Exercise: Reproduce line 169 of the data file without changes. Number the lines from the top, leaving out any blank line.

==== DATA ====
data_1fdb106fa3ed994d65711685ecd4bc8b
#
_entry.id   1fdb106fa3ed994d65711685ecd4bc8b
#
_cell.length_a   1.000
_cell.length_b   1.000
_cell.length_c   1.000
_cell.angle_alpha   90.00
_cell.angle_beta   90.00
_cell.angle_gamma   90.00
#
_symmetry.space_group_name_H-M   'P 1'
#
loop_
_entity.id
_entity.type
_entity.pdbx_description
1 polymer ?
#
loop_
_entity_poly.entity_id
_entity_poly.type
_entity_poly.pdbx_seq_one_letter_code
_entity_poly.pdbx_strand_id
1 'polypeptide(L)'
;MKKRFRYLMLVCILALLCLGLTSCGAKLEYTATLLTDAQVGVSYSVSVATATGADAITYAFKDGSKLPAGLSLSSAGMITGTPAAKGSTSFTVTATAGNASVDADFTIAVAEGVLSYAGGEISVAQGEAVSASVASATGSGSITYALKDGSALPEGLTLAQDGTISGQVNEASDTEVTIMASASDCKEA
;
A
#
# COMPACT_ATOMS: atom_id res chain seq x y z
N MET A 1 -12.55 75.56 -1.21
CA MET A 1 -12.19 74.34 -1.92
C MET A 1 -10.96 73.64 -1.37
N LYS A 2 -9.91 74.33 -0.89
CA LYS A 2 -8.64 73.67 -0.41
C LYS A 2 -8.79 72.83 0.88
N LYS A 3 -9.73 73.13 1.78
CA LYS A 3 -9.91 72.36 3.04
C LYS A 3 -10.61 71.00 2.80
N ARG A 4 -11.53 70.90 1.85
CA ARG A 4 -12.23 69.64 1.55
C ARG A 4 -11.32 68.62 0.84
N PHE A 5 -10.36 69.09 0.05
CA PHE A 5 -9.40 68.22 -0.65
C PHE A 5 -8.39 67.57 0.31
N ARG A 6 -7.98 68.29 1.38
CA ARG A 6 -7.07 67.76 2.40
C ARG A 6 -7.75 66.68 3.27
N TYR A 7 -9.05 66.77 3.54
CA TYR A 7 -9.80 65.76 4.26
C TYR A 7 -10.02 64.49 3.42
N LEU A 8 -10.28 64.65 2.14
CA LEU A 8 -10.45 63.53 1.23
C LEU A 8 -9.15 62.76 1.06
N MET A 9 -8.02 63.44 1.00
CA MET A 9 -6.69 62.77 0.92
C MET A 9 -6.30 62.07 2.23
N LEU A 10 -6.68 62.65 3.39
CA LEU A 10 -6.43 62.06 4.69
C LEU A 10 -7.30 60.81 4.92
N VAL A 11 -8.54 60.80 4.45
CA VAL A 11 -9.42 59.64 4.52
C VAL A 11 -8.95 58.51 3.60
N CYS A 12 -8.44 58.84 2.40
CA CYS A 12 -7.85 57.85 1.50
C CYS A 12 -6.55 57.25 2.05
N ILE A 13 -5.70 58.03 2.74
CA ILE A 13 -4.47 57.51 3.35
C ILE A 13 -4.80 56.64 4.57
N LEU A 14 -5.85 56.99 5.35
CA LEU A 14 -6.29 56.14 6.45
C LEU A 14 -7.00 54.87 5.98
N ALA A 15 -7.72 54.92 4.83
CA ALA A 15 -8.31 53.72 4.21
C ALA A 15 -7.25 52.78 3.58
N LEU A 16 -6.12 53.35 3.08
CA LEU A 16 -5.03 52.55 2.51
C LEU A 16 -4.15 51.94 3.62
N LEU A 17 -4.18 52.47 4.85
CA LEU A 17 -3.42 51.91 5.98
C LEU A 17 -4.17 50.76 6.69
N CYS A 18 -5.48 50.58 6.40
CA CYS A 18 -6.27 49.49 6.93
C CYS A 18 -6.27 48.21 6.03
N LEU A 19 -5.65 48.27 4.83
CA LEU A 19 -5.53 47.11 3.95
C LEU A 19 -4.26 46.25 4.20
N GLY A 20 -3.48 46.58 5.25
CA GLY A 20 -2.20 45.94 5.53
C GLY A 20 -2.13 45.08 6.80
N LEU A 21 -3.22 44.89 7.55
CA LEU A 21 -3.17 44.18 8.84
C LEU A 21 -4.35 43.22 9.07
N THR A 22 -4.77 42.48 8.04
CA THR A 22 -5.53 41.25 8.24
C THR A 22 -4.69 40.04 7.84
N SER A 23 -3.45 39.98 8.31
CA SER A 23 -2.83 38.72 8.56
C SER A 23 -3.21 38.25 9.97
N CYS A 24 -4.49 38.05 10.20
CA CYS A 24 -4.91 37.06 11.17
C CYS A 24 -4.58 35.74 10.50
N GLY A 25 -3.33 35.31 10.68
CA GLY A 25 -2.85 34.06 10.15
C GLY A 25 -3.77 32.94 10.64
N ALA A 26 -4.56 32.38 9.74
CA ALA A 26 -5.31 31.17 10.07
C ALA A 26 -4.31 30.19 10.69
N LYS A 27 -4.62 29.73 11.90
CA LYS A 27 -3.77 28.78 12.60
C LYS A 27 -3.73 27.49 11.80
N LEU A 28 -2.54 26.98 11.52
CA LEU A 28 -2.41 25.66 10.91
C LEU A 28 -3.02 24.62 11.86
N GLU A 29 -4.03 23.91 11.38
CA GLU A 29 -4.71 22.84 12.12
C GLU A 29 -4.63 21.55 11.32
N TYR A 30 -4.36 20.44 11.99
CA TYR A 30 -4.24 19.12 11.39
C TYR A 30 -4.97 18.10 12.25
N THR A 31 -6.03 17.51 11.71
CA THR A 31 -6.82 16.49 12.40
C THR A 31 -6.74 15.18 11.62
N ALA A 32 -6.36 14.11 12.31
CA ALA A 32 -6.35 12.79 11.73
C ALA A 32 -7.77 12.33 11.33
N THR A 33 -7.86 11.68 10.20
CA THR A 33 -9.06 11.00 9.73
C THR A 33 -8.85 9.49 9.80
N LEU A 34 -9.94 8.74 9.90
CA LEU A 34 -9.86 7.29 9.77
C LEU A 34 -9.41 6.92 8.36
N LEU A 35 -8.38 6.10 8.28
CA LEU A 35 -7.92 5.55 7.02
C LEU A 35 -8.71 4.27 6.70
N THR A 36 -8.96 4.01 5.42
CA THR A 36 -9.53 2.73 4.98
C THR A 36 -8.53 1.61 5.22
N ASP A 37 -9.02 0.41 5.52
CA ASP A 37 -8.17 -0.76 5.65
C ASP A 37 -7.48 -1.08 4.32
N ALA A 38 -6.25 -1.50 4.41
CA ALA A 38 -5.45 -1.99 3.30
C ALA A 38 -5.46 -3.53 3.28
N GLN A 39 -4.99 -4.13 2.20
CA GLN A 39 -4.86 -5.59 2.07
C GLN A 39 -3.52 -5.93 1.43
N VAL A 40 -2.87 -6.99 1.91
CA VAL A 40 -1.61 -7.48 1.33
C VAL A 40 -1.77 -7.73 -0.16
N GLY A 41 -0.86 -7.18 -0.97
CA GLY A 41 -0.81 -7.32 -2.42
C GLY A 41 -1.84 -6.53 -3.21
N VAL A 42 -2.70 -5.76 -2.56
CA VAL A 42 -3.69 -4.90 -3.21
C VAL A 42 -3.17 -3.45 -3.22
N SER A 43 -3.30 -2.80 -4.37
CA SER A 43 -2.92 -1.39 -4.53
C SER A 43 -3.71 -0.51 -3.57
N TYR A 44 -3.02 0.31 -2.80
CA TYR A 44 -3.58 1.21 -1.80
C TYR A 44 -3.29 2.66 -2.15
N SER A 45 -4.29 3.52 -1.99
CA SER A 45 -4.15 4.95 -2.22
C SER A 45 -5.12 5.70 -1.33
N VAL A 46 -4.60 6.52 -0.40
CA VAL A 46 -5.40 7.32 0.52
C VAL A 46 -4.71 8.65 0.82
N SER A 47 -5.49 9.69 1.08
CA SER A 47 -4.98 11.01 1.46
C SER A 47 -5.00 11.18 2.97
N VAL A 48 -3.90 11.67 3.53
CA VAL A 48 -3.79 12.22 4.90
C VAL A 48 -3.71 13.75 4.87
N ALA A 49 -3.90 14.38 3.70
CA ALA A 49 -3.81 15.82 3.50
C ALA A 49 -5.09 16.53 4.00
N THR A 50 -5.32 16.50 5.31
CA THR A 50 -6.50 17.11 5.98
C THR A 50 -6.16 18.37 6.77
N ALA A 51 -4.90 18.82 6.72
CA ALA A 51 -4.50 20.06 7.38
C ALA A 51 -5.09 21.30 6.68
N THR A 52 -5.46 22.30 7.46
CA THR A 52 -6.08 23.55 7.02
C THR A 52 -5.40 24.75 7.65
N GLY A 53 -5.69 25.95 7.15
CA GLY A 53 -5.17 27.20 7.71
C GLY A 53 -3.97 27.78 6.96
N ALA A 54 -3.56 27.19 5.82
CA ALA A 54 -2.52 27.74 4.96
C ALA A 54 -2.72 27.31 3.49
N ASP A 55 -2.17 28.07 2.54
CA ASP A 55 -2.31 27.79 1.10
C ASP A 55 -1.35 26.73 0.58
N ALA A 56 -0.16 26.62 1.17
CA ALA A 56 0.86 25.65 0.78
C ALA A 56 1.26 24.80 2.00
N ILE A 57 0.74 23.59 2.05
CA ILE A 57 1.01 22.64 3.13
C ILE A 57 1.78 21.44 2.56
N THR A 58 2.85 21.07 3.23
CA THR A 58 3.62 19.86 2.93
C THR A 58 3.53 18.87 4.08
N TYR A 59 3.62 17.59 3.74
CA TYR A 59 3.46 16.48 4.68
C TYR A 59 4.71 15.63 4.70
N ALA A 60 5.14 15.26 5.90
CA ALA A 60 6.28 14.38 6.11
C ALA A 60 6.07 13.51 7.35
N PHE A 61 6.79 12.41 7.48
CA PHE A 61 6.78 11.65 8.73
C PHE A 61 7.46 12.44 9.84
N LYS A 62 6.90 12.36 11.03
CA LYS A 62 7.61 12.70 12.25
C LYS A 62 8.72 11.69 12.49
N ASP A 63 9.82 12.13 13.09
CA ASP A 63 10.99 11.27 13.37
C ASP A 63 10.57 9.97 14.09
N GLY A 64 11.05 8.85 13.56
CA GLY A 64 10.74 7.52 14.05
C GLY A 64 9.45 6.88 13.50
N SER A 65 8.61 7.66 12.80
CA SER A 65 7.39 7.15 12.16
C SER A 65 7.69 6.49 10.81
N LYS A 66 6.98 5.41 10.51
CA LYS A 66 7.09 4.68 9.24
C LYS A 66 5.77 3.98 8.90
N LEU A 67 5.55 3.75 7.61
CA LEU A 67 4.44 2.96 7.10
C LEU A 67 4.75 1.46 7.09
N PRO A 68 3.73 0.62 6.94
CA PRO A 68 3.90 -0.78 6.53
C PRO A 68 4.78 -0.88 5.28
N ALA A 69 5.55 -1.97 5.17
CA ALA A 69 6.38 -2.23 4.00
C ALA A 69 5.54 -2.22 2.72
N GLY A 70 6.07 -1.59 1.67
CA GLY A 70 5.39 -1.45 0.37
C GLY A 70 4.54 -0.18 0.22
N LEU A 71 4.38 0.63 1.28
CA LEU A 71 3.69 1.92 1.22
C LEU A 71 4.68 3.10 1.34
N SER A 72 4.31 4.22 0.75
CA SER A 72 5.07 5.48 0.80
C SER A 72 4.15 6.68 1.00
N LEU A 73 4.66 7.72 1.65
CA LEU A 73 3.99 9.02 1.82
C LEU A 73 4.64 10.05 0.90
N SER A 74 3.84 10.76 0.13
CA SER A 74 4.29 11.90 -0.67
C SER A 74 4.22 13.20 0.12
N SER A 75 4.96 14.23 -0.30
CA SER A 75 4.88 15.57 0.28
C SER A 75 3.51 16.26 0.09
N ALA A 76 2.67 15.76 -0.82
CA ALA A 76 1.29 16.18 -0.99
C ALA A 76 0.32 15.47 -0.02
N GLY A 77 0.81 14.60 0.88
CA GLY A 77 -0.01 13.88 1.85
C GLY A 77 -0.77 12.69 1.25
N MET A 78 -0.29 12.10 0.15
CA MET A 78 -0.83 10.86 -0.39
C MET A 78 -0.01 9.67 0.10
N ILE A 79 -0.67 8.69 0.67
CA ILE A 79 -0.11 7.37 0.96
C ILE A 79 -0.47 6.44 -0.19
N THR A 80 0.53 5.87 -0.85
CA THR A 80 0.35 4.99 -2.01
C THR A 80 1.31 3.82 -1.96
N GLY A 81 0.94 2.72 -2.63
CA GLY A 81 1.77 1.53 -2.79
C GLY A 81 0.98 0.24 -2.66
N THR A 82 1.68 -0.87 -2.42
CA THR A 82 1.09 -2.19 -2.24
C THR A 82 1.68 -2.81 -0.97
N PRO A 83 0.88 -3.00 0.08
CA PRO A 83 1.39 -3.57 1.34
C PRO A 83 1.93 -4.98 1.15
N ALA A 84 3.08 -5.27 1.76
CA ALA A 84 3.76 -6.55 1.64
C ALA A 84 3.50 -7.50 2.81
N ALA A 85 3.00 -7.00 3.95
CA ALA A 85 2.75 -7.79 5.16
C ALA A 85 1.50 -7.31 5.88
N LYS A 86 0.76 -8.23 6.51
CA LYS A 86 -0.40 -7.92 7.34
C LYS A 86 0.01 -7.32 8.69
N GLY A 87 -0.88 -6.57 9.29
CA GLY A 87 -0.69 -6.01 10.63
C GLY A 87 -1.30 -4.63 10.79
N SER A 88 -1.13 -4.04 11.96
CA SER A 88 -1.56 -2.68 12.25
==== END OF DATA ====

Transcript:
N SER A 47 -5.49 9.69 1.08